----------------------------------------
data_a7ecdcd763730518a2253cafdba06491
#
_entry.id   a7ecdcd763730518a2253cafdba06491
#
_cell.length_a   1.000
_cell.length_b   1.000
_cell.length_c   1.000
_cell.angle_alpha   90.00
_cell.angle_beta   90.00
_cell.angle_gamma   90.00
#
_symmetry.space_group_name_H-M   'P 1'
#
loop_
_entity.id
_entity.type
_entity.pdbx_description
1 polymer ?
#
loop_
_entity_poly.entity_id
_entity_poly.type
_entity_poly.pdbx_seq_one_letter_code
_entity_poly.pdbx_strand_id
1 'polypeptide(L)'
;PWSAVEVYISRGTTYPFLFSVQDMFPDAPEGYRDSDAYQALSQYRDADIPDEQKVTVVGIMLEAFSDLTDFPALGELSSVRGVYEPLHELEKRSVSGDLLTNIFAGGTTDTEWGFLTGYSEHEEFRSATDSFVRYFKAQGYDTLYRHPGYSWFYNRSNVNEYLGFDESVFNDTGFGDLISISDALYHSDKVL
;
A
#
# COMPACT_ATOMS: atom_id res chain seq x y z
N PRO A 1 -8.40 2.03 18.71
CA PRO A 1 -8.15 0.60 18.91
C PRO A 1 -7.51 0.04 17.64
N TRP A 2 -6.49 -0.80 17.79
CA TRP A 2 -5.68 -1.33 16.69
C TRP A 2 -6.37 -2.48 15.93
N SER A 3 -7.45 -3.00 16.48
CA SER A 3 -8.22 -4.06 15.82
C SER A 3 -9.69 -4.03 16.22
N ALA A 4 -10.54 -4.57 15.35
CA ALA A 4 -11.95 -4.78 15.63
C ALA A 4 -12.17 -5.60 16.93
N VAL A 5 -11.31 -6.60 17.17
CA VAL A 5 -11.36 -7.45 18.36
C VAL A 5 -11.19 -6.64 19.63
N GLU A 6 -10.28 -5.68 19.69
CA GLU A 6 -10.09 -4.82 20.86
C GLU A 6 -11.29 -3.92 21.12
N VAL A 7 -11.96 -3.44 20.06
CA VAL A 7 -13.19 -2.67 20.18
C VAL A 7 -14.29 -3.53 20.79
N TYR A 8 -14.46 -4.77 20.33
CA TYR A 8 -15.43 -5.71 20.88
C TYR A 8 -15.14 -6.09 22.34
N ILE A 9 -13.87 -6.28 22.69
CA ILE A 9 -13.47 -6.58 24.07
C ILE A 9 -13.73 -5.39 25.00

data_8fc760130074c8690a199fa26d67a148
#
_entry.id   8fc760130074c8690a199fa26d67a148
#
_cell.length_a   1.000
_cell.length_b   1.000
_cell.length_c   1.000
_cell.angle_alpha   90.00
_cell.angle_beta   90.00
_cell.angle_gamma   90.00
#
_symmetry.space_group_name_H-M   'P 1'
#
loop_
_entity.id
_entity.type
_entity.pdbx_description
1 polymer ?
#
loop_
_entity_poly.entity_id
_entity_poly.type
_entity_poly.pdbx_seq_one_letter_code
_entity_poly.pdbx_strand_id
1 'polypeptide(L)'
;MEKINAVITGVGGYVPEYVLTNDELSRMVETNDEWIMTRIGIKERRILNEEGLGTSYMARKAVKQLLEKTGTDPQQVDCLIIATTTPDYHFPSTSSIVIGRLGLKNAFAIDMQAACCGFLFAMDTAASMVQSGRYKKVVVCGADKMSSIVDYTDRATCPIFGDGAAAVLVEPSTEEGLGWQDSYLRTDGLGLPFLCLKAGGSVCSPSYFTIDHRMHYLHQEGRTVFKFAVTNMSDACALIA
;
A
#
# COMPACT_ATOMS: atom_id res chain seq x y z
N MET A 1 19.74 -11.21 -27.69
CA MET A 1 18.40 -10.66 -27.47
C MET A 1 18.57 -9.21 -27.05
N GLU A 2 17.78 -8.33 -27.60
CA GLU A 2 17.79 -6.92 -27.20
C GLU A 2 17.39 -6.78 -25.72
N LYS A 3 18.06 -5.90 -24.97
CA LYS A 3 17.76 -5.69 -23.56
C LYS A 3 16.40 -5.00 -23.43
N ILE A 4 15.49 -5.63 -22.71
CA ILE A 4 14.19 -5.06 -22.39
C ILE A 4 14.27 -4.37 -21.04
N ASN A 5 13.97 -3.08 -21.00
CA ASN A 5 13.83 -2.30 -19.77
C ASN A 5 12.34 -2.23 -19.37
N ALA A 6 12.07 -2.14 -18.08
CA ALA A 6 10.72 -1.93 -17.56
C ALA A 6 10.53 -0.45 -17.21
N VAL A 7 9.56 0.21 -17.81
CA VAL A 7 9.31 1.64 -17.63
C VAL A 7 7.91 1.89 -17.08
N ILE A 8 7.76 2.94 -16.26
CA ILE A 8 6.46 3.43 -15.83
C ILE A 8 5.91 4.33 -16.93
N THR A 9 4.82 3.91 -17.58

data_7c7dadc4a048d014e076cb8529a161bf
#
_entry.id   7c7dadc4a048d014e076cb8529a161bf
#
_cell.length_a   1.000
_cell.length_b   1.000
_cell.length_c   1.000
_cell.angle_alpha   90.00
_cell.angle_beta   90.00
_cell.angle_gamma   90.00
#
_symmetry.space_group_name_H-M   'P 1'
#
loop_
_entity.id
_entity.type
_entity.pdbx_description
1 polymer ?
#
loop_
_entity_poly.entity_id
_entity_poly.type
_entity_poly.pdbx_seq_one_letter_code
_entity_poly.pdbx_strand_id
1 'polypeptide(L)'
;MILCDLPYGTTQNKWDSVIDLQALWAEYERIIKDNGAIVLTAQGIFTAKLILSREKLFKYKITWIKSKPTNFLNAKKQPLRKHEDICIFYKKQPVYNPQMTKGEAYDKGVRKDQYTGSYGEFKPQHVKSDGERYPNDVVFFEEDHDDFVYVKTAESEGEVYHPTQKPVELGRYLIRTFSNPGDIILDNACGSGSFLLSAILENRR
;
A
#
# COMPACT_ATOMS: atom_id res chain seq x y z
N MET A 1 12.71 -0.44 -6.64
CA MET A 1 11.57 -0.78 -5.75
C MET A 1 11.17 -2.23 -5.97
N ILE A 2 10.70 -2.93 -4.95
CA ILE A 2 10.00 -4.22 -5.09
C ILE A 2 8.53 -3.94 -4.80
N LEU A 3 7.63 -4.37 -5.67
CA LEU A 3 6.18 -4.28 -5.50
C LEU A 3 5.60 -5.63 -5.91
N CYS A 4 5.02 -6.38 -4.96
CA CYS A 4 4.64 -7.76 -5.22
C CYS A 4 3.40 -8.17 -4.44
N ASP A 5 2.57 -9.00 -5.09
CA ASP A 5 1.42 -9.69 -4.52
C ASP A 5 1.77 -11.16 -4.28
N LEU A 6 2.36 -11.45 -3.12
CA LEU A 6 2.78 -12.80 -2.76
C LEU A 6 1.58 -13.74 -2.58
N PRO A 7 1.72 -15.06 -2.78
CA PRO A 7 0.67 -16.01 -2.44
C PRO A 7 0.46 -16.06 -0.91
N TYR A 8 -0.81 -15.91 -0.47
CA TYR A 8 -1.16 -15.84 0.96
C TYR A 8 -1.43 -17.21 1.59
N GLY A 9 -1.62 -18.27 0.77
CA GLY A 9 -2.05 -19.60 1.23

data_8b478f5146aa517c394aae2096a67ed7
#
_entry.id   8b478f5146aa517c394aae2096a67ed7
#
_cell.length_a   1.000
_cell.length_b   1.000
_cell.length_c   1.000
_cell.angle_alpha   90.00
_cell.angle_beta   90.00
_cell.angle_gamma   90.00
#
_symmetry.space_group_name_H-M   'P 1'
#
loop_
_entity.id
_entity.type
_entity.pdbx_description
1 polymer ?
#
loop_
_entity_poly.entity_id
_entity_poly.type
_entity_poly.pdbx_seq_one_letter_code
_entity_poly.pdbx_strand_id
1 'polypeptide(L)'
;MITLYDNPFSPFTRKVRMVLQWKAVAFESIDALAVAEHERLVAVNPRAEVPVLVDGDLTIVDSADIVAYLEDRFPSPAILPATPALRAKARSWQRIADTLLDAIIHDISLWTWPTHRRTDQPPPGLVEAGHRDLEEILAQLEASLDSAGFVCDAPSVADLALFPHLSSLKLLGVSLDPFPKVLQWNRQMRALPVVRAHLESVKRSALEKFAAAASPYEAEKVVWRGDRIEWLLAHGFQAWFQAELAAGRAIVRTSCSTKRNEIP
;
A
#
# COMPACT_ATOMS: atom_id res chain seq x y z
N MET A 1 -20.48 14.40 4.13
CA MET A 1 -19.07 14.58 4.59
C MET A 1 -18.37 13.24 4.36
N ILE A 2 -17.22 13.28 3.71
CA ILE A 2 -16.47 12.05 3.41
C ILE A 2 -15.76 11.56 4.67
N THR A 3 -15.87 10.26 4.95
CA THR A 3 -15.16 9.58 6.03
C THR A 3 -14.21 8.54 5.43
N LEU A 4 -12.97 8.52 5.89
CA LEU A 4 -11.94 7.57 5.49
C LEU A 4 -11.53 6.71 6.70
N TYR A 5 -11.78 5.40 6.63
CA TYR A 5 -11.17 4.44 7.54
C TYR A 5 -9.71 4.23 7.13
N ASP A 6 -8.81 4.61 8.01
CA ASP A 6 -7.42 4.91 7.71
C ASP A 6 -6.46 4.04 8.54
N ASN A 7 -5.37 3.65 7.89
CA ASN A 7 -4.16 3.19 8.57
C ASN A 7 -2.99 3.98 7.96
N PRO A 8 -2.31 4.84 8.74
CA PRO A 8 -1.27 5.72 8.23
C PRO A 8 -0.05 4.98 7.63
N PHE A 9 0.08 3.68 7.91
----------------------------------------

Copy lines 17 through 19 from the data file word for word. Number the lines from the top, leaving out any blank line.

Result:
_entity.pdbx_description
1 polymer ?
#